June 01, 2006
Scenes from downtown Houston, post-verdicts
Posted by NRapoport

I was walking around downtown Houston yesterday and passed by a convenience store in our tunnel system (think:  Minneapolis skywalks, but underground, to avoid the heat of the sun).  On the wall nearest the store's door was the classic Houston Chronicle (collector's edition) headline, "Guilty! Guilty!"  It struck me that, if a downtown convenience store has that headline up on the wall after last week, then it's clear that Houston's still angry about the whole Enron mess.  And that anger isn't just from employees and shareholders--it's from the hundreds of small businesses, like this store, that lost serious income from Enron's collapse.

Sure, the bankruptcy gave some people closure, and the guilty verdicts (one more today, in the broadband retrial) are giving some others closure.  There's still the sentencing phase to go through on the criminal side and the civil trial still waiting in the wings, so the closure's by no means complete.  Here in Houston, we may never get closure, because we knew the people involved so much more intimately than the rest of the country knew them.  We remember seeing Ken Lay at various events and thinking to ourselves, "There's Ken."  (Never "there's Mr. Lay"--he was always "Ken" to us.) 

The cognitive dissonance that many of us felt when the whole Enron debacle was unwinding is probably still there, to a much lesser degree.  How could we have missed so many clues that Enron wasn't what it seemed?  The clues were there, if we'd only paid attention to them.  (For one article about the clues, you might want to take a look at an article that my husband and I wrote, Dr. Jekyll & Mr. Skilling: How Enron's Public Image Morphed From the Most Innovative Company in the Fortune 500 to the Most Notorious Company Ever--also available at http://papers.ssrn.com/sol3/papers.cfm?abstract_id=505662).   For me, the most obvious clue was Bethany McLean's article on whether Enron's stock was overrated.  So why didn't we pay closer attention?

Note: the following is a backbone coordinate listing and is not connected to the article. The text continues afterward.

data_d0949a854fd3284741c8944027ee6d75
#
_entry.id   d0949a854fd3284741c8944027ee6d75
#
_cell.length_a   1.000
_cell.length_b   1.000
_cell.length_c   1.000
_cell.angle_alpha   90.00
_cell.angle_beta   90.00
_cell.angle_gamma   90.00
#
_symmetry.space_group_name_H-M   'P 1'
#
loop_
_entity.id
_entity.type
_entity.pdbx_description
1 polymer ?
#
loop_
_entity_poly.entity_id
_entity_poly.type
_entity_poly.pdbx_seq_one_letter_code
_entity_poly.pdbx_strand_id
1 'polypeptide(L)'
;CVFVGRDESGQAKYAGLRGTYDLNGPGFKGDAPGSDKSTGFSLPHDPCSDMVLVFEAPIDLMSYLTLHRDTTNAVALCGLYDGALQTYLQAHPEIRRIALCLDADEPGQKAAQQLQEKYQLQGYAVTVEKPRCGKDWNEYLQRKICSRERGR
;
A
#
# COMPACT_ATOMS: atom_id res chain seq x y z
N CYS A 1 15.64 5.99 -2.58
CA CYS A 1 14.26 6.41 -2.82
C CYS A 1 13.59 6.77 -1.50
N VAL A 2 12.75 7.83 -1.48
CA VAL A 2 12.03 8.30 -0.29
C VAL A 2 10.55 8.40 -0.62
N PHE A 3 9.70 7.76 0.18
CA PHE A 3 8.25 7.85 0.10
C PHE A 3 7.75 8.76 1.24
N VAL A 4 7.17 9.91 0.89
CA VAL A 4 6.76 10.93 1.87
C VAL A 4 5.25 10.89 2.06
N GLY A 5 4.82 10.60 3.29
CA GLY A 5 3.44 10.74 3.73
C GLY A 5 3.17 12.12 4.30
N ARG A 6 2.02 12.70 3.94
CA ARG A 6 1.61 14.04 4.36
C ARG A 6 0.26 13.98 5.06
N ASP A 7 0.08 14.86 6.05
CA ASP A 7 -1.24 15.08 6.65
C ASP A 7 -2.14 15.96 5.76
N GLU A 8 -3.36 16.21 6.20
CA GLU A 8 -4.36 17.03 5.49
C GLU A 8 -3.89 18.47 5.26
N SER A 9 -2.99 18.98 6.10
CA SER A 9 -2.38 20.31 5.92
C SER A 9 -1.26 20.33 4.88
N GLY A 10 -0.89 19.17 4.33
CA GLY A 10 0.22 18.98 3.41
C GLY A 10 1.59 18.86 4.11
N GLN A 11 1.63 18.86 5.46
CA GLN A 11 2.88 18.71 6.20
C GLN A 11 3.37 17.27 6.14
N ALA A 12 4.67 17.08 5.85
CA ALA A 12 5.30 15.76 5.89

I really do think that cognitive dissonance was one of the biggest reasons Enron did what it did (and did it for so long).  The board's cognitive dissonance led it to waive the conflict of interest rules to let Fastow engage in self-dealing--not such a atrange leap, given how many directors had their own consulting deals w/Enron.  The triangulation of blame that the Powers Report described (board blamed accountants and lawyers, lawyers blamed accountants and Enron, accountants blamed lawyers and Enron) is yet more evidence of cognitive dissonance:  "We're all smart, good people, and what we're doing MUST be correct--it's just 'aggressive.'"  The cognitive dissonance of the market included people saying, "OK, so Enron is a black box.  But it's making money, so I should buy stock anyway."  For Houstonians, too, it's hard for us to believe that someone so famous and so earnest-looking might not be as attuned to staying on the straight and narrow as we had thought.  To be honest, I've followed all of the developments in Enron, and I'm still struggling with cognitive dissonance myself. 

When you add cognitive dissonance to the fact that no one seemed to be minding cash flow after Rich Kinder left Enron and to the fact that the market had nowhere near the correct information that we all needed, it's not that hard to see why Enron failed.  The question is whether there's really anything that we can do about it that would stop future Enrons, and I'm pessimistic.

This is my first blog ever, so please be kind....

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